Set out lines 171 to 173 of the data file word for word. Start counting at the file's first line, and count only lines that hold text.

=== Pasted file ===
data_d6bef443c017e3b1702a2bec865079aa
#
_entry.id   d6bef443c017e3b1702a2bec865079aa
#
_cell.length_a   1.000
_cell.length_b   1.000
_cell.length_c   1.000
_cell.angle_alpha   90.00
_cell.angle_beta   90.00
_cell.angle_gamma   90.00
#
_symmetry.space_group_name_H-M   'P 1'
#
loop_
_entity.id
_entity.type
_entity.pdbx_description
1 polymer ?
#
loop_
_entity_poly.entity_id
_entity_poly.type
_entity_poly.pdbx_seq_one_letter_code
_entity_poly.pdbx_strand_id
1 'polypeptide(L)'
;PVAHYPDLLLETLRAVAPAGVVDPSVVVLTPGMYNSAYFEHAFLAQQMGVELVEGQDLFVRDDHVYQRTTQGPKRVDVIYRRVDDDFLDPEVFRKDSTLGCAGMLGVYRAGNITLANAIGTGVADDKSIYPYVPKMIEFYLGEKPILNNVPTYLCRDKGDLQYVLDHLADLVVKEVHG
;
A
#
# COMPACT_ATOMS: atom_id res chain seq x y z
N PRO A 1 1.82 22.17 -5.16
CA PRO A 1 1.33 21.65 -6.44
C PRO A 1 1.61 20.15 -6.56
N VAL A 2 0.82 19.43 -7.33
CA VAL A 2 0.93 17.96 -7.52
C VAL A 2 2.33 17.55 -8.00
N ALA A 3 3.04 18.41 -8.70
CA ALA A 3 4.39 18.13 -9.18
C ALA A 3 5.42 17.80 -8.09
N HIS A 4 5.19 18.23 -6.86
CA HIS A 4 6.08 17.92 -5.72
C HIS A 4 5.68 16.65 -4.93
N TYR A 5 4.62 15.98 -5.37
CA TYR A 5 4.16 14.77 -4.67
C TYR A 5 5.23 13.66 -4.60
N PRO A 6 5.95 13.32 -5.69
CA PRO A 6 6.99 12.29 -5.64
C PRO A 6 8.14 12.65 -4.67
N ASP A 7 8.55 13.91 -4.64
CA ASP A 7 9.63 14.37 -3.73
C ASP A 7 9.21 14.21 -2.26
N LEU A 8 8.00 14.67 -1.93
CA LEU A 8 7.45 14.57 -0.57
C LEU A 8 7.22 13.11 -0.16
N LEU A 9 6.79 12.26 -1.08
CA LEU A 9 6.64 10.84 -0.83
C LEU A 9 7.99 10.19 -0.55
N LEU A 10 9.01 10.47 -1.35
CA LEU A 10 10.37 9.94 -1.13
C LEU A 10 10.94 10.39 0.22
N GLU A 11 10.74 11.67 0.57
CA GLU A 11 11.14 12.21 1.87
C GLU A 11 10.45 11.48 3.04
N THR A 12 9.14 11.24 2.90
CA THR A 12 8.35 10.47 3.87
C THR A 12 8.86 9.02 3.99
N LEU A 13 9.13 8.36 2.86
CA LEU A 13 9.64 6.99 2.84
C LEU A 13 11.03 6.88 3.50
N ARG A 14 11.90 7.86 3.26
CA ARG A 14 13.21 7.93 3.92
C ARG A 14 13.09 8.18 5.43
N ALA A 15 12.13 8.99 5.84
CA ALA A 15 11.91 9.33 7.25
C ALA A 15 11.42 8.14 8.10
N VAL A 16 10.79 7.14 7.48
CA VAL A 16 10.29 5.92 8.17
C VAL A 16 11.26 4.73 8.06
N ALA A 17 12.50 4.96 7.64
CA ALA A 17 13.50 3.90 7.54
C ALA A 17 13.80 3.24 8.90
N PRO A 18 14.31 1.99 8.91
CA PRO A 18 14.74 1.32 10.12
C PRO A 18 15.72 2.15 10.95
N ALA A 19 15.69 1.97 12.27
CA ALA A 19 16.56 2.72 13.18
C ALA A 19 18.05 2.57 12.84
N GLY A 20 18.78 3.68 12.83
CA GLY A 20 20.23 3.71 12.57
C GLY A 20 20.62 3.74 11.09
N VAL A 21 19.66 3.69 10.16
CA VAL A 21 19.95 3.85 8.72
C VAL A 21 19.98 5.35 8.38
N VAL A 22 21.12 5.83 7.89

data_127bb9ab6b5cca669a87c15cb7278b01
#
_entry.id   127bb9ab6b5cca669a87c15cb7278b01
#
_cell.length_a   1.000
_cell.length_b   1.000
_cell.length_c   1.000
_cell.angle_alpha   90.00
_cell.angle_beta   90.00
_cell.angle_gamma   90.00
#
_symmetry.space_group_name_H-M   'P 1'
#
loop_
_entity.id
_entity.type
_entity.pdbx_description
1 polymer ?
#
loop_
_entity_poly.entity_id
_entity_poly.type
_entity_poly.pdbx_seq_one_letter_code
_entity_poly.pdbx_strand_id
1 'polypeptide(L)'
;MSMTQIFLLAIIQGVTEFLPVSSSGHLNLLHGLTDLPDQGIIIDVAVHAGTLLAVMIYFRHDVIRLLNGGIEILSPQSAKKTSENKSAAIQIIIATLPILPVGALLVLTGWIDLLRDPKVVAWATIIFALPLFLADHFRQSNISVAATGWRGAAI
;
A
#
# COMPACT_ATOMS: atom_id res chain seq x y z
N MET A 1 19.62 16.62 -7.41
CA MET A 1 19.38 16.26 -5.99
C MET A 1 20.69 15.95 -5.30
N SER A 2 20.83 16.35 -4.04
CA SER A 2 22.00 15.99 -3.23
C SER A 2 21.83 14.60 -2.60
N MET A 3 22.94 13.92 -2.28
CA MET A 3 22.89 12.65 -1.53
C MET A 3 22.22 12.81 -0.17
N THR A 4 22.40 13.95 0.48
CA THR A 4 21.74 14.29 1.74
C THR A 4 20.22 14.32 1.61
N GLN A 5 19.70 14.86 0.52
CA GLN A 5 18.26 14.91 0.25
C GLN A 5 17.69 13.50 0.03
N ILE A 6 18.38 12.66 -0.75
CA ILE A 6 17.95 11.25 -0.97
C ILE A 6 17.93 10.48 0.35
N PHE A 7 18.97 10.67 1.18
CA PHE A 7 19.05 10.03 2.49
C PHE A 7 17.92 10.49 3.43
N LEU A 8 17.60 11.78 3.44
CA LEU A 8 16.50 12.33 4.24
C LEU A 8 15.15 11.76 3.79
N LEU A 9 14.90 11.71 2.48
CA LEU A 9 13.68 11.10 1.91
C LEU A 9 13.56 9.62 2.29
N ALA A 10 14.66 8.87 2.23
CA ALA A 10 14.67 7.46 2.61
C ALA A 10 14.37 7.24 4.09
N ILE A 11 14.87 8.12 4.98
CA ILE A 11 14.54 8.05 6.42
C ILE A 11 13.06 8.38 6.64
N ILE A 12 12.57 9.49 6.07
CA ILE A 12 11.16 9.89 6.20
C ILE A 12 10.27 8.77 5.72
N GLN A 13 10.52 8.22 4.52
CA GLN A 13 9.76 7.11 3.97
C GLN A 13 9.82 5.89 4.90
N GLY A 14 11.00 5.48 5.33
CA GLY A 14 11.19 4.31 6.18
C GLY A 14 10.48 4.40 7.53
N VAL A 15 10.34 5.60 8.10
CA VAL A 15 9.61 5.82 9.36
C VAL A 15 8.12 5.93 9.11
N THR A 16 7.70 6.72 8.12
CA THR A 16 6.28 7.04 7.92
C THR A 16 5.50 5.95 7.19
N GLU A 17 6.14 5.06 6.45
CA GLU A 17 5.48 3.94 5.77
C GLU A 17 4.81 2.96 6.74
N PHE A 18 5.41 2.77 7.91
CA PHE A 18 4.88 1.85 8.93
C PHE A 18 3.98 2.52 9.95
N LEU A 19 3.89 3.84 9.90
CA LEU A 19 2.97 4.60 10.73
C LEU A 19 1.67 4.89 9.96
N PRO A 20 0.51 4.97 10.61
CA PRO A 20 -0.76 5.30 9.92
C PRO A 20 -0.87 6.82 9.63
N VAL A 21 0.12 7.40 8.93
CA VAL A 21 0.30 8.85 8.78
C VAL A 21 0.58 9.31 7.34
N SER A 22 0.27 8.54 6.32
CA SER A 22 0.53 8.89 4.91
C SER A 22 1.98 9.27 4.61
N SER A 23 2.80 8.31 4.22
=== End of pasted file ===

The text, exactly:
CA THR A 16 6.28 7.04 7.92
C THR A 16 5.50 5.95 7.19
N GLU A 17 6.14 5.06 6.45